A state trial court in Connecticut has held that there is no indemnification coverage available under a medical professional liability policy for a suit arising out of allegations that the named insured hired a physician who he knew was not licensed to practice medicine. ProSelect Insurance Co. v. Fica, 2009 WL 5698128 (Conn. Super. Dec. 22, 2009). The court also concluded, however, that the insurer may be equitably estopped from asserting that it has no duty to defend the insured.
The insured sought coverage for a lawsuit filed on June 29, 2005 by a former patient of the insured’s medical practice. The patient alleged that the insured knowingly hired a physician who had failed to pass the necessary licensing requirements to practice medicine in the United States and that the patient allowed that physician to treat him based on representations by the insured that the physician was properly credentialed. The patient also alleged that the insured committed medical malpractice by allowing the unlicensed physician to treat him and that the consent provided by the patient for treatment was uninformed and improperly obtained. According to the complaint, the insured as well as the unlicensed physician “violated the laws and regulations for practicing medicine.”
The insurer appointed defense counsel for the insured under a reservation of rights and brought a declaratory judgment action. The insurer subsequently moved for summary judgment as to its defense and indemnification obligations. Addressing the latter first, the court found that several exclusions precluded indemnification. For starters, the court held that the exclusion for claims “[a]rising from the willful, knowing, deliberate or intentional violation of any statute, ordinance or regulation” applied. In this regard, the court noted that while the claimant may have pleaded causes of action for malpractice, all of the supporting allegations were “inextricably tied” to the named insured’s and unlicensed physician’s purported knowing and intentional violation of Section 20-9 of the Connecticut General Statutes, which prohibits the practice of medicine without a license. These facts, according to the court, also triggered the exclusion in the policy for claims “[a]rising from any Incident in the performance of Professional Services . . . [w]hich takes place while Your professional license is . . . not in effect.” And, pointing to the guilty pleas of the insured and unlicensed physician to federal charges of health care fraud, the court found that the policy’s dishonesty exclusion applied.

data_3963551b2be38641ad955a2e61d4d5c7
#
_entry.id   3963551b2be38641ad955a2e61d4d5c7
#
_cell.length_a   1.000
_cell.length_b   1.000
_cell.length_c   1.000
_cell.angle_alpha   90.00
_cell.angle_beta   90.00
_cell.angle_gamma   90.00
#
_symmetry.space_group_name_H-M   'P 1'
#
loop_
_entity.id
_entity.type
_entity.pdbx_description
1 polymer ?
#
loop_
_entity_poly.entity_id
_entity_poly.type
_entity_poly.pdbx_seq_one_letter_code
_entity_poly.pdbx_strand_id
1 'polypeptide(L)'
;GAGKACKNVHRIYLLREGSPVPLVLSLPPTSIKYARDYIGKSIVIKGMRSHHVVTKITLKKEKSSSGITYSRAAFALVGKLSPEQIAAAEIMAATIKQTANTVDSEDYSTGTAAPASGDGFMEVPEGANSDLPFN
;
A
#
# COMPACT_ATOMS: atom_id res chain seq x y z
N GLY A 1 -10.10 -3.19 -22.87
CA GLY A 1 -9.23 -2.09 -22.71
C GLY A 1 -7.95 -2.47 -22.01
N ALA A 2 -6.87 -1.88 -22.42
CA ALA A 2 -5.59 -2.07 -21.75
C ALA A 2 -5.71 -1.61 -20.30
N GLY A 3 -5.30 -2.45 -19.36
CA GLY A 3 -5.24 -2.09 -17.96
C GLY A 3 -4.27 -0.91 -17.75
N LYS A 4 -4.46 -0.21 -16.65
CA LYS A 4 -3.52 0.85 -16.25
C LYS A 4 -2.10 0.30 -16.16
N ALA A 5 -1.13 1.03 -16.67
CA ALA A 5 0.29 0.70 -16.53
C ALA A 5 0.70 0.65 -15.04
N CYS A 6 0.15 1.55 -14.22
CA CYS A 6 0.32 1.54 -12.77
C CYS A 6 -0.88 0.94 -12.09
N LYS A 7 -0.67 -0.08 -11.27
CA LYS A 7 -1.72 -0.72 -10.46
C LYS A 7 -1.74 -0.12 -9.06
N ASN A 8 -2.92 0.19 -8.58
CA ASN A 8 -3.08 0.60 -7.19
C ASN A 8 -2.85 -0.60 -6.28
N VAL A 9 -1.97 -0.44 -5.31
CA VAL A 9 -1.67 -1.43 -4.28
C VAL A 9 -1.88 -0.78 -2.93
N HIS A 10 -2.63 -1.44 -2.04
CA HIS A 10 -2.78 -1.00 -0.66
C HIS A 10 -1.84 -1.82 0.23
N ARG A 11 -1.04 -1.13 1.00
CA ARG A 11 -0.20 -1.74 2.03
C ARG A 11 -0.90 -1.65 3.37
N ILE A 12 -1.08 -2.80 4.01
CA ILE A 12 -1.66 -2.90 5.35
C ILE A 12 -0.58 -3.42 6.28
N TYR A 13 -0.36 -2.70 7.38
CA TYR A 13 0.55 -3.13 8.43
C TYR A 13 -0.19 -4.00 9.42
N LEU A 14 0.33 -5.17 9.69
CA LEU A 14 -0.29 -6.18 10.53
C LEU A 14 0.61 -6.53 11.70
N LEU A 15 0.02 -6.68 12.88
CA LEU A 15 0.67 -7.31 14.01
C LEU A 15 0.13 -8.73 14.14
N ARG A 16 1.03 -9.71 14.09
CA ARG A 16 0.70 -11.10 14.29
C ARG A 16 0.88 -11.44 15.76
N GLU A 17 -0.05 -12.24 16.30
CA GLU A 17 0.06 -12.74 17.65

Despite its conclusion that indemnification under the policy was not available, the court determined that factual questions remained as to the insurer’s defense obligation that precluded summary judgment on this point. Specifically, the court noted that there was evidence in the record to suggest that counsel appointed by the insurer may have been negligent. According to the court, this evidence raised the issue of whether the insured relied to his detriment on the insurer’s action in appointing counsel (and therefore refrained from retaining other counsel) and, as a result, whether the insurer should be equitably estopped from asserting it has no duty to defend.